Lakers’ long-range shooting woes sink them against Clippers
The early season can be mirror, a chance for a new team to look at itself and see an honest reflection — strengths and weaknesses, what you are and what you aren’t.
But if you’re honest with what’s in the reflection, you might not like it.
Facing one of the best teams in their conference for the second straight game to open the season, the Lakers looked outclassed.
If they lacked continuity and efficiency in the opener, they didn’t have nearly enough size or strength in Game 2, the road to the top of the West seeming impossibly far away less than a week into the season.
Oh, and there’s the shooting and fouling — problems that look debilitating.
The Lakers missed and missed and missed for the second straight game. And while the fight, the ferocity and the force were all improved, the Lakers just weren’t good enough, falling 103-97 to the Clippers, their eighth consecutive loss to their in-arena rivals.
The Clippers led by as many as 16, riding momentum from Kawhi Leonard’s return and John Wall’s debut. But 22 turnovers, many the result of the Lakers’ defense, allowed the Lakers to stage comebacks and even grab a fourth-quarter lead.
But the Clippers clamped down and the Lakers couldn’t score — Russell Westbrook, Kendrick Nunn and Patrick Beverley combining to make just one of 25 shots.
Westbrook missed all 11 of his shots, scoring two points.
“Our offense is producing a lot of good looks,” Ham said. “It’d be different if that wasn’t the case.
“I trust that they’ll bounce back.”
Six Clippers scored at least 11, including 15 for Wall and 14 for Leonard.
The Lakers’ on-court problems are mirroring early off-court drama, coach Darvin Ham already having to address critical comments made by Westbrook and James.
Westbrook’s assertion that coming off the bench in the team’s preseason finale “absolutely” contributed to a hamstring problem needed to be addressed in a conversation between the Lakers coach and the former MVP.
“Well first and foremost, let me be clear with this: The Lakers, myself, my staff, we would in no way, shape or form put a player or an employee in harm’s way. Physically, mentally spiritually. We don’t stand for that. We’re not about that. That’s not who we are,” Ham said. “Second of all, Russ and I have discussed what was out there. Brief discussion. We moved on, we got an understanding. And again, as the coach of this team, we’re gonna do what’s best for our team to be as successful as it can be. And I’ll just leave it at that.”
Ham later said he thought Westbrook believed starting was important out of “respect” for what he’s accomplished and because of his “routine,” something Westbrook cited after Tuesday’s game.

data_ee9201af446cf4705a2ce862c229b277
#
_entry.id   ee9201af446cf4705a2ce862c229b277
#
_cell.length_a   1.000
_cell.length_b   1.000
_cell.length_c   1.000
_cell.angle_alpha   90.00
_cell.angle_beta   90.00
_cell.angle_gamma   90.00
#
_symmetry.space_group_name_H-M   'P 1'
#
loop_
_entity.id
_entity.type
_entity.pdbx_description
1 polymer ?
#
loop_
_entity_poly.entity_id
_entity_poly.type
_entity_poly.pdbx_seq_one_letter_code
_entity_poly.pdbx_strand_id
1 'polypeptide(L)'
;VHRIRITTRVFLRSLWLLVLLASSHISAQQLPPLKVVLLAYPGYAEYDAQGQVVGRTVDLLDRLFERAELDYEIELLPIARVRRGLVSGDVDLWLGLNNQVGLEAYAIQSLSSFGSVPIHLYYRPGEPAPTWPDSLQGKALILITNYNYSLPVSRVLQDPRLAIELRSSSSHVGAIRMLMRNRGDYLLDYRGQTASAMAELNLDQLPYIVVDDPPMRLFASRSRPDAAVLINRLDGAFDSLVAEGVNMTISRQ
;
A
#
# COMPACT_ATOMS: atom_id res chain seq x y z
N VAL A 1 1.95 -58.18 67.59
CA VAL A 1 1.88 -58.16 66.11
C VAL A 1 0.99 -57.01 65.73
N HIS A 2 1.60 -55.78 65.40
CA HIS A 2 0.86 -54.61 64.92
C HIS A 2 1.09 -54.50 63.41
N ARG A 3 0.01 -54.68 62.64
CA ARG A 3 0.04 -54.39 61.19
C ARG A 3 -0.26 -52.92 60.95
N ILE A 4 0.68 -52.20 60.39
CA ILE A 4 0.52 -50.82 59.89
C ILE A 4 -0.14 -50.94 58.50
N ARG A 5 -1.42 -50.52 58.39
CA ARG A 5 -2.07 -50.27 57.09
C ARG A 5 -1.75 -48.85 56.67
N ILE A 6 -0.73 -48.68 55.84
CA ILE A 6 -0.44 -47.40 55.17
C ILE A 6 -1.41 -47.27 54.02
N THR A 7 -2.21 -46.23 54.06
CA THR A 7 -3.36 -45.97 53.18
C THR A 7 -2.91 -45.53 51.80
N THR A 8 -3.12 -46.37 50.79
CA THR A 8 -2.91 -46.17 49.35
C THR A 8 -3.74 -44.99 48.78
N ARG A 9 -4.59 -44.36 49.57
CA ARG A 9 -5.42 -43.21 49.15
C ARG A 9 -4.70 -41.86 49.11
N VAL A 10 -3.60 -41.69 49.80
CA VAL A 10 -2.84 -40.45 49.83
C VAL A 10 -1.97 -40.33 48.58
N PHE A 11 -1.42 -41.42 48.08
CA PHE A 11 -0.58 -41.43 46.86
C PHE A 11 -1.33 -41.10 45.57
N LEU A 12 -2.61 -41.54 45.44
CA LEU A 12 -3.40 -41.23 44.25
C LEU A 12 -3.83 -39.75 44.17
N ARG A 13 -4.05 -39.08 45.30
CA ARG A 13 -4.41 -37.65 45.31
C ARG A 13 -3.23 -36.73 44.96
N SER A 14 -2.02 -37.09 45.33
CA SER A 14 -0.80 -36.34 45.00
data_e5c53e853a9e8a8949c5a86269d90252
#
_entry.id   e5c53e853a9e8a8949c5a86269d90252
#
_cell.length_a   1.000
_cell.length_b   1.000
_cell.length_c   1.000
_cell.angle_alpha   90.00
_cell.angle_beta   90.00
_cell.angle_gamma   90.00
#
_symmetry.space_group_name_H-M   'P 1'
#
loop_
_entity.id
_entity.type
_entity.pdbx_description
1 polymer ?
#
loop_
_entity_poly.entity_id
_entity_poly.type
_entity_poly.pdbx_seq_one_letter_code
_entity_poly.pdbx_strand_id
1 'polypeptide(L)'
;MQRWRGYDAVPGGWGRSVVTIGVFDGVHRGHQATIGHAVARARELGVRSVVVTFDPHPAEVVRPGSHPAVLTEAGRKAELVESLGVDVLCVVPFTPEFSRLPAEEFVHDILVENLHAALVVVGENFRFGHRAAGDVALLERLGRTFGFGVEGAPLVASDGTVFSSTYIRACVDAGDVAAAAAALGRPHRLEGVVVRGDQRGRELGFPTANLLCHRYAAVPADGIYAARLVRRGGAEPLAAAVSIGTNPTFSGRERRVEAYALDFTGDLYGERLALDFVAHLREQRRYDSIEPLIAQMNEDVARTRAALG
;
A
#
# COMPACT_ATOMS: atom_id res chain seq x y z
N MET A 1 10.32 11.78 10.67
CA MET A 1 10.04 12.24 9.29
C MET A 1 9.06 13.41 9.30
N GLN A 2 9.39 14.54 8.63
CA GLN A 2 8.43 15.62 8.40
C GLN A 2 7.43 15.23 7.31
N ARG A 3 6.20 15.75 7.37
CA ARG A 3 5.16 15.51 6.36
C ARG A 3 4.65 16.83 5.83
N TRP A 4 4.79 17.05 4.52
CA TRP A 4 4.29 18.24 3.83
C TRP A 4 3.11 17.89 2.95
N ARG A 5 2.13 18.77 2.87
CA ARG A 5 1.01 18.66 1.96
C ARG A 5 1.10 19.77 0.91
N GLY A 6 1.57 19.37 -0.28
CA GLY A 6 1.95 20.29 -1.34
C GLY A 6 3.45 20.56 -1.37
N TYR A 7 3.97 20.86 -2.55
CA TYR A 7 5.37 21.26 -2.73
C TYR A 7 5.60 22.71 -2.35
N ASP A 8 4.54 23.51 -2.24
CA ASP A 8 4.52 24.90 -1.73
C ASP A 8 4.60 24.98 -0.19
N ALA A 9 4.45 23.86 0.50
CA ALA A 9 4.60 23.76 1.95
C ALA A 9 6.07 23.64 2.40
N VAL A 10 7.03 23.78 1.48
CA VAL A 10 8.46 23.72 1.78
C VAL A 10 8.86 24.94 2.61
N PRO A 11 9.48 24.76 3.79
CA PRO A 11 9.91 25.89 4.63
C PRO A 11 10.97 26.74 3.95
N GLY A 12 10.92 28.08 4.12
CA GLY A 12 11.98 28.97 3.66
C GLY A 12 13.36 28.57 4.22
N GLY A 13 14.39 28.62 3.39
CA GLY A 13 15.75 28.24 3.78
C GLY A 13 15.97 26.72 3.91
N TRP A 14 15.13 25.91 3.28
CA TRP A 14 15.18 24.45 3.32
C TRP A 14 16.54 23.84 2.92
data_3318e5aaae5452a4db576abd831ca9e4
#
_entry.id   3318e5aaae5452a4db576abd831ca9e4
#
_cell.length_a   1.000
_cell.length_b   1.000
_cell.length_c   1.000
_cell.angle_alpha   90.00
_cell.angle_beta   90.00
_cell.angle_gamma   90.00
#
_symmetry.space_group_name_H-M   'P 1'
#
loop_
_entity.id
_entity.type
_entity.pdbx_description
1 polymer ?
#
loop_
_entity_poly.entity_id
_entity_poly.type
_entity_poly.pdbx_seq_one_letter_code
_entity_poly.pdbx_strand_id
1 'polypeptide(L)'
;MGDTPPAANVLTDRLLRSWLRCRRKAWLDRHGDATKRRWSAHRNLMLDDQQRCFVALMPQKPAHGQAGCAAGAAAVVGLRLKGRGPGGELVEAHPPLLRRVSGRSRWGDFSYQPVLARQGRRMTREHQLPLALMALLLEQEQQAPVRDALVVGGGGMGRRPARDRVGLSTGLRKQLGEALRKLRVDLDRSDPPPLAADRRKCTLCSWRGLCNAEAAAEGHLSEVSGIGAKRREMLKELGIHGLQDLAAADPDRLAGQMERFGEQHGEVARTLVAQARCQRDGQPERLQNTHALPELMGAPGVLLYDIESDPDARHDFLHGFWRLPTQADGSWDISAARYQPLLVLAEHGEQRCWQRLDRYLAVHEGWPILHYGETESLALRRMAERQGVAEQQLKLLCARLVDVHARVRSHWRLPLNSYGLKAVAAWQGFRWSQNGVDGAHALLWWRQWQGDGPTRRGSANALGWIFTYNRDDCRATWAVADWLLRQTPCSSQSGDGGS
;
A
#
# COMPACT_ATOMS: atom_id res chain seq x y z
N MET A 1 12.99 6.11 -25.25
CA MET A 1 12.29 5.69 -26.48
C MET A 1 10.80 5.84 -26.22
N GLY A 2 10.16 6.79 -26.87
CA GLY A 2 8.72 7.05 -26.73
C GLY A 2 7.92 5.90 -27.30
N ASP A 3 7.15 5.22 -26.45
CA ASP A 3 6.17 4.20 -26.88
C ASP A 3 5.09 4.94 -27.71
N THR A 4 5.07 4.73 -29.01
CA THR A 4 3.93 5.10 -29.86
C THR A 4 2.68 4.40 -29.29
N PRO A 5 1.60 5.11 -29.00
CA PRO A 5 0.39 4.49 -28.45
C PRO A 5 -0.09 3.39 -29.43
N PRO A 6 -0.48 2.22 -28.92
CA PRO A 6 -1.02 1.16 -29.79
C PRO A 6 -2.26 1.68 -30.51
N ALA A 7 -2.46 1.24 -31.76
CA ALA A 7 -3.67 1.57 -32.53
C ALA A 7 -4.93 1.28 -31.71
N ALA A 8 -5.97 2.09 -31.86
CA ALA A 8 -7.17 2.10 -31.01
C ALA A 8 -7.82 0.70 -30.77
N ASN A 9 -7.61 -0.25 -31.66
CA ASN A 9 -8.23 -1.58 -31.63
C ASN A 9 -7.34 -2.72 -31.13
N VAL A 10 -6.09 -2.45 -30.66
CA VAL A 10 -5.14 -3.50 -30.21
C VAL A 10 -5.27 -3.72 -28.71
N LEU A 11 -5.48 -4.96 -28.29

“He’s been around a long time. He’s been a high-level player for a very long time. So, I know what that’s about and how that is,” Ham said. “But on the other hand, you have to be prepared to do whatever your team needs you to do. And that’s called being a professional. So, however we choose to use him, there has to be a willingness there to sacrifice for your teammates and overall good of the team if that course of action is going to lead to success.”
Ham, though, agreed with James’ comments about the team’s shooting. He wants his players to continue launching with confidence.
“As long as we keep taking good shots and getting open looks, our guys have to step up and make ’em. It’s a make-or-miss league,” Ham said. “I’m not in any way offended by Bron’s comments in any way, shape or form. It’s basketball: You gotta make plays, you gotta get stops, you gotta make shots. You also have to score to win various ways, but no, we’ll continue to get our reps up in our practices, in our shootarounds. And I’ll continue — my staff and I will continue to encourage those guys when they’re open, shoot the ball.”
There were moments — the Lakers forced consecutive turnovers and got on the break in
the first half, Westbrook nodding in approval at the bench as the Lakers moved from a run to a sprint.
“We’re trending in the right direction,” Ham said, noting the Lakers’ defense.
And in the fourth, the home crowd roared after Austin Reaves hit a jumper and threw a lob to Walker put the Lakers up 89-87.
They never led again, their misses crippling the Lakers’ chances for a win.
All things Lakers, all the time.
Get all the Lakers news you need in Dan Woike's weekly newsletter.
You may occasionally receive promotional content from the Los Angeles Times.